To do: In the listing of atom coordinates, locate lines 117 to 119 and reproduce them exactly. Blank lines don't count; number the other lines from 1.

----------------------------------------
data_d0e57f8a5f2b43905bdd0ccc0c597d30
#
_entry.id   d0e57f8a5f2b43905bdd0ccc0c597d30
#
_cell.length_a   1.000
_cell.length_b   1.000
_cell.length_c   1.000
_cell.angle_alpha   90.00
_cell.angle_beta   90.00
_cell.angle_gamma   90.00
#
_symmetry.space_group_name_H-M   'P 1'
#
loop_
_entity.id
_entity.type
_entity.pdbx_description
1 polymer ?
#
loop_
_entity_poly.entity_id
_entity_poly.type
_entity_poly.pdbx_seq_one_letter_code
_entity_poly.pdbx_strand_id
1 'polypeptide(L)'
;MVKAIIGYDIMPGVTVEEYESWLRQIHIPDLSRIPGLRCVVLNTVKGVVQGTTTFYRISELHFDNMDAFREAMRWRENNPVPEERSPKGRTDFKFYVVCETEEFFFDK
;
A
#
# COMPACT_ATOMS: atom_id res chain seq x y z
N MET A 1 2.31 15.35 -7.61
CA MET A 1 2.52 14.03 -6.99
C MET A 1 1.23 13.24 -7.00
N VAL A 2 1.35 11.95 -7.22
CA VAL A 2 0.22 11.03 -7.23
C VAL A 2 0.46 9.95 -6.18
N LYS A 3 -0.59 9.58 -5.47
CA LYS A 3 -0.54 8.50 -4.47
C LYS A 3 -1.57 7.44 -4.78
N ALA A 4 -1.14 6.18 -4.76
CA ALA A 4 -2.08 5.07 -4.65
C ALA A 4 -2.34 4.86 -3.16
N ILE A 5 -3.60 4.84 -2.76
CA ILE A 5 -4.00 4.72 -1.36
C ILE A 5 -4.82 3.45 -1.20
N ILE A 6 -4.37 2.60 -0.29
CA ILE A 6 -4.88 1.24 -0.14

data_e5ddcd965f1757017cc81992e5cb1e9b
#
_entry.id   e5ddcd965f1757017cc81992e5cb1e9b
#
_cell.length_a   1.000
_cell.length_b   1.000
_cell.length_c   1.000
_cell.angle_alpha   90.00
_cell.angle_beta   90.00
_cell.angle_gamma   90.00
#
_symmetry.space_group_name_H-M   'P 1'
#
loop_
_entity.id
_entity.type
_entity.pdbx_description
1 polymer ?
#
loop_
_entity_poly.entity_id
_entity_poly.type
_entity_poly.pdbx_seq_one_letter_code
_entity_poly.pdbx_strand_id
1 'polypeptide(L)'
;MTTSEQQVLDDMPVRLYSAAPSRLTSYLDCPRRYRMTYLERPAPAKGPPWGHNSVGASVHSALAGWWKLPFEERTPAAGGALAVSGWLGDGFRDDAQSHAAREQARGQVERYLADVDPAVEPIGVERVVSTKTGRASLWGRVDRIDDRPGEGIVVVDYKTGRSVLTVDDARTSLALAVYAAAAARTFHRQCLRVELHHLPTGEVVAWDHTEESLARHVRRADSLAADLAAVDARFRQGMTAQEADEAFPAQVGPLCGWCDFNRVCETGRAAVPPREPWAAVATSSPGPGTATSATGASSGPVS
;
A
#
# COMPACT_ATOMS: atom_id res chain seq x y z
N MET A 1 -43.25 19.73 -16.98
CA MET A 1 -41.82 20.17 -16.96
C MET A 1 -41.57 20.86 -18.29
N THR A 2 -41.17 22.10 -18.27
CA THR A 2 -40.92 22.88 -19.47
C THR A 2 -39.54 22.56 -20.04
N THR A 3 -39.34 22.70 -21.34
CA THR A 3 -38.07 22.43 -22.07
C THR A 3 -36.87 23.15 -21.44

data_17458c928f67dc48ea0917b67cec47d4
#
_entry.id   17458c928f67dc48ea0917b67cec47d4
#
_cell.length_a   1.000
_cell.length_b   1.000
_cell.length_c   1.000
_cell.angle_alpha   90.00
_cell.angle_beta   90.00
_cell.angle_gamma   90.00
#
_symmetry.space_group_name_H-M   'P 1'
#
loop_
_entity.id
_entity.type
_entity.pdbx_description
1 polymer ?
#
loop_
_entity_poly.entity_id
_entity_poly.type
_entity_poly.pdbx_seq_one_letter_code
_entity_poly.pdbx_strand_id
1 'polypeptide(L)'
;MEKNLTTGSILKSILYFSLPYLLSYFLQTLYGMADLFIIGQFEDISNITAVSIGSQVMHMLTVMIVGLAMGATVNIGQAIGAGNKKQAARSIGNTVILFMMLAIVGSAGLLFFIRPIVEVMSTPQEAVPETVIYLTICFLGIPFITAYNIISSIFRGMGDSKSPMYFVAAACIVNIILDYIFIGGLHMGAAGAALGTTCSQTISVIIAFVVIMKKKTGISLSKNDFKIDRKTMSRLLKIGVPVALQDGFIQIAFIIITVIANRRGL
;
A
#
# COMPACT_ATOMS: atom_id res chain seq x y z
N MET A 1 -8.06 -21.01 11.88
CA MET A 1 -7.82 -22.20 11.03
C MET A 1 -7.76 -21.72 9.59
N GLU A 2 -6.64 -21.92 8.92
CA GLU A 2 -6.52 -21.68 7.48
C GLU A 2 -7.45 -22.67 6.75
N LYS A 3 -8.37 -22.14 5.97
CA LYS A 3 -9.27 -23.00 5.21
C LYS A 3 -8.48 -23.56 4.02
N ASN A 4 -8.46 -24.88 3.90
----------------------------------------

N MET A 1 -8.06 -21.01 11.88
CA MET A 1 -7.82 -22.20 11.03
C MET A 1 -7.76 -21.72 9.59